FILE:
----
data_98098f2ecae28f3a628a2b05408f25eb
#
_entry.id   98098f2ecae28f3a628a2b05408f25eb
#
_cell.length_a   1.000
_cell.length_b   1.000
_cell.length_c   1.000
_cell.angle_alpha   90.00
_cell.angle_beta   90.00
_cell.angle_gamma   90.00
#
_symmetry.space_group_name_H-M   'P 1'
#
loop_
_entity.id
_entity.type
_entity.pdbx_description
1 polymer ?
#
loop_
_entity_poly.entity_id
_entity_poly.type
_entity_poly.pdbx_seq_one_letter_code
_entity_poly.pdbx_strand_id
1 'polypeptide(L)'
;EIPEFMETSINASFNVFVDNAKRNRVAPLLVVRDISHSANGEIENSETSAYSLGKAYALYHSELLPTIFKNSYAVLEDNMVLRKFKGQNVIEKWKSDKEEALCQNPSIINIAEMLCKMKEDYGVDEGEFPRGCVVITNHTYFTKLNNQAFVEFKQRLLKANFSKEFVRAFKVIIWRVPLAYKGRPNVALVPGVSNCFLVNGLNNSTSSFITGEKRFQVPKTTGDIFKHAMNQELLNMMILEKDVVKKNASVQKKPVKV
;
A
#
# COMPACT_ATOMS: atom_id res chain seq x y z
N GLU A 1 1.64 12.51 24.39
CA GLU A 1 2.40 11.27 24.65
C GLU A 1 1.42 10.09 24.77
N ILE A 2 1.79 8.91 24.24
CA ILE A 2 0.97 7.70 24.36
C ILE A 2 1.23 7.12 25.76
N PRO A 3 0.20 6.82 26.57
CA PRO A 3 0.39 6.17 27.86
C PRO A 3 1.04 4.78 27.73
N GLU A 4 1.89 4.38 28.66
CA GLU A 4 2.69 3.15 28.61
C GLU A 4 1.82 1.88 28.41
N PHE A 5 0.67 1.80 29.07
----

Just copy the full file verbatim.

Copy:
data_98098f2ecae28f3a628a2b05408f25eb
#
_entry.id   98098f2ecae28f3a628a2b05408f25eb
#
_cell.length_a   1.000
_cell.length_b   1.000
_cell.length_c   1.000
_cell.angle_alpha   90.00
_cell.angle_beta   90.00
_cell.angle_gamma   90.00
#
_symmetry.space_group_name_H-M   'P 1'
#
loop_
_entity.id
_entity.type
_entity.pdbx_description
1 polymer ?
#
loop_
_entity_poly.entity_id
_entity_poly.type
_entity_poly.pdbx_seq_one_letter_code
_entity_poly.pdbx_strand_id
1 'polypeptide(L)'
;EIPEFMETSINASFNVFVDNAKRNRVAPLLVVRDISHSANGEIENSETSAYSLGKAYALYHSELLPTIFKNSYAVLEDNMVLRKFKGQNVIEKWKSDKEEALCQNPSIINIAEMLCKMKEDYGVDEGEFPRGCVVITNHTYFTKLNNQAFVEFKQRLLKANFSKEFVRAFKVIIWRVPLAYKGRPNVALVPGVSNCFLVNGLNNSTSSFITGEKRFQVPKTTGDIFKHAMNQELLNMMILEKDVVKKNASVQKKPVKV
;
A
#
# COMPACT_ATOMS: atom_id res chain seq x y z
N GLU A 1 1.64 12.51 24.39
CA GLU A 1 2.40 11.27 24.65
C GLU A 1 1.42 10.09 24.77
N ILE A 2 1.79 8.91 24.24
CA ILE A 2 0.97 7.70 24.36
C ILE A 2 1.23 7.12 25.76
N PRO A 3 0.20 6.82 26.57
CA PRO A 3 0.39 6.17 27.86
C PRO A 3 1.04 4.78 27.73
N GLU A 4 1.89 4.38 28.66
CA GLU A 4 2.69 3.15 28.61
C GLU A 4 1.82 1.88 28.41
N PHE A 5 0.67 1.80 29.07